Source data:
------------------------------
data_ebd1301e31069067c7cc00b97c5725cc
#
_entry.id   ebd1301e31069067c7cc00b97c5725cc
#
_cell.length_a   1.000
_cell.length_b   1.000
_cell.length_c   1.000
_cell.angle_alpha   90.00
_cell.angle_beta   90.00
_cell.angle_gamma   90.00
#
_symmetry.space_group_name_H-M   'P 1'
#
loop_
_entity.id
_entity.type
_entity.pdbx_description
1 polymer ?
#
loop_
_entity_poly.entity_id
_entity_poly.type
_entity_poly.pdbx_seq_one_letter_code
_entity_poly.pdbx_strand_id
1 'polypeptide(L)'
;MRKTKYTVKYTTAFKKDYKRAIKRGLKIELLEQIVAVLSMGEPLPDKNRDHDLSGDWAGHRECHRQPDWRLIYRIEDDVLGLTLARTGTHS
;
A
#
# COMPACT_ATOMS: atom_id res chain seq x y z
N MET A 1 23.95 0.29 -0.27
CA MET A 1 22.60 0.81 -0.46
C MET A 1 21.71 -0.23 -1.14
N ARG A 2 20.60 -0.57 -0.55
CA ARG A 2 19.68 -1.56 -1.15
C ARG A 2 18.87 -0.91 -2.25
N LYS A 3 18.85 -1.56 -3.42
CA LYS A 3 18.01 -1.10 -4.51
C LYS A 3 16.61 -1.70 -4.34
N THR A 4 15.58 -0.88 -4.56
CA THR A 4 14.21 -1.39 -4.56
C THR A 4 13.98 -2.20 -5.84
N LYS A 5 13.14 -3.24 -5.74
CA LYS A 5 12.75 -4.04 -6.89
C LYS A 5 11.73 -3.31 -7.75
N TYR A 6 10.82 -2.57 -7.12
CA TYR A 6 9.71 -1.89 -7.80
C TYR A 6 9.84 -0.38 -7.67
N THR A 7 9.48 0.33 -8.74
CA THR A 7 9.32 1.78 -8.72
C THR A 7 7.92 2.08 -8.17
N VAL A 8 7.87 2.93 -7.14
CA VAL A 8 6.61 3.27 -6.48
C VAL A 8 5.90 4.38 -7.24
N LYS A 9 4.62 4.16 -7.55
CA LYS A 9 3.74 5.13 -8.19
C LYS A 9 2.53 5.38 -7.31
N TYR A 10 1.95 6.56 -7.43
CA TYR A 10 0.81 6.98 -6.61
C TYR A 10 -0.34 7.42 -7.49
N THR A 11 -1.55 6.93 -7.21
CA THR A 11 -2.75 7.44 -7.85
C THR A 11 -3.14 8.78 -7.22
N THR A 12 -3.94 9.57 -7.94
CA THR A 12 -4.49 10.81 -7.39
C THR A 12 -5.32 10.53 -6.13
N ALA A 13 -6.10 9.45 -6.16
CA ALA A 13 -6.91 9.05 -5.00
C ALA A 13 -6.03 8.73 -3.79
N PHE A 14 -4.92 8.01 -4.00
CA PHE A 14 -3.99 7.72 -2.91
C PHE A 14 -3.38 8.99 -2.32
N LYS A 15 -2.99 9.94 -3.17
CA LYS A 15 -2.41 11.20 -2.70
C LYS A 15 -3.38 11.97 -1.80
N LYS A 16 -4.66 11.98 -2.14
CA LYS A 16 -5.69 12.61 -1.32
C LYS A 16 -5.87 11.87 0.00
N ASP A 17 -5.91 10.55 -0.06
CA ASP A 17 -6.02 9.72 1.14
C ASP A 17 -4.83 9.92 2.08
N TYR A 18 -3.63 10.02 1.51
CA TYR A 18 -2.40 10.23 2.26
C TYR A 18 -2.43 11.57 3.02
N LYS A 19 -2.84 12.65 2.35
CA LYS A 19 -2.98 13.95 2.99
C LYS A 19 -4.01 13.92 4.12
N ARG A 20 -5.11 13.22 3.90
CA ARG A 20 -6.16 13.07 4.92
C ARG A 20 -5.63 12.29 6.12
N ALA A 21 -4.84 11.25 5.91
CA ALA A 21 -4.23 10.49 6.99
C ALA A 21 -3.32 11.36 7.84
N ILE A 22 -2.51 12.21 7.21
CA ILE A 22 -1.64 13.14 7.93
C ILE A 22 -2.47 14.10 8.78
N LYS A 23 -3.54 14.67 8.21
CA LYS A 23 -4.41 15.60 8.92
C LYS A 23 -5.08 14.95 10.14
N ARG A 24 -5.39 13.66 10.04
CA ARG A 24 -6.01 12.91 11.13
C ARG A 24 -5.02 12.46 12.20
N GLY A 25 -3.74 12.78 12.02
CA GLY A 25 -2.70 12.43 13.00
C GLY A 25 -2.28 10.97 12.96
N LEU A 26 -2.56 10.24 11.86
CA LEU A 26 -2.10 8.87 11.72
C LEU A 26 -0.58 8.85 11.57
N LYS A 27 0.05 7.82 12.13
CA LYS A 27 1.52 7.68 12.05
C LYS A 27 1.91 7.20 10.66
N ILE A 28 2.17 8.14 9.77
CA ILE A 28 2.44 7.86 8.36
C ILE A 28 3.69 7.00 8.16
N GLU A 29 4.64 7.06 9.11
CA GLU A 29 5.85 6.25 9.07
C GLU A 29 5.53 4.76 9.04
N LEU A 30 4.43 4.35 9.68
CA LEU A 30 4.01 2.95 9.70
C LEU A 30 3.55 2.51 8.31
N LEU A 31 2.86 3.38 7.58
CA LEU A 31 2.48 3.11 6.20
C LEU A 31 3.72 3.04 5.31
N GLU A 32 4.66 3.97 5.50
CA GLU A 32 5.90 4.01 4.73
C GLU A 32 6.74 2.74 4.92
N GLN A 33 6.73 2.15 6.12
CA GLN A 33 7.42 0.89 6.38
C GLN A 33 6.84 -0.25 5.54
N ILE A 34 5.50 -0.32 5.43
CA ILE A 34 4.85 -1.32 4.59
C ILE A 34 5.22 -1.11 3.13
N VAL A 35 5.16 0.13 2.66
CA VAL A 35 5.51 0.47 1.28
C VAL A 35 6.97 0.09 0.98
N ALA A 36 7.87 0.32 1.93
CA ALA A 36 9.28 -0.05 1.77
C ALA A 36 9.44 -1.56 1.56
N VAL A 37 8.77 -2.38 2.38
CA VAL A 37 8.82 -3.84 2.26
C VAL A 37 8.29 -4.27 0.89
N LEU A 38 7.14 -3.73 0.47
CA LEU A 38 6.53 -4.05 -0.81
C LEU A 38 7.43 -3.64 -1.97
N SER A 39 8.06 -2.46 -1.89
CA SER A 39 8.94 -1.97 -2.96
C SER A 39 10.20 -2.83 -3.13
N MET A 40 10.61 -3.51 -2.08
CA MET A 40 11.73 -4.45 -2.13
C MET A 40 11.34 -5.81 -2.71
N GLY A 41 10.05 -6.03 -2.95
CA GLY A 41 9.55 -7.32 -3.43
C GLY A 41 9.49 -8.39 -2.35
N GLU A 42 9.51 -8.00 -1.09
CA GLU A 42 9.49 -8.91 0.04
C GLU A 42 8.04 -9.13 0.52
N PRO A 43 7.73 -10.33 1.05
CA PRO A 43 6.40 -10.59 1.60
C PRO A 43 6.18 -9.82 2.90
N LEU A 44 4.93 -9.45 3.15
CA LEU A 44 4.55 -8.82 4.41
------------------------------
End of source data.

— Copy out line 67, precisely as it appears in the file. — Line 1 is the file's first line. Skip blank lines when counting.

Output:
N ALA A 13 -6.10 9.45 -6.16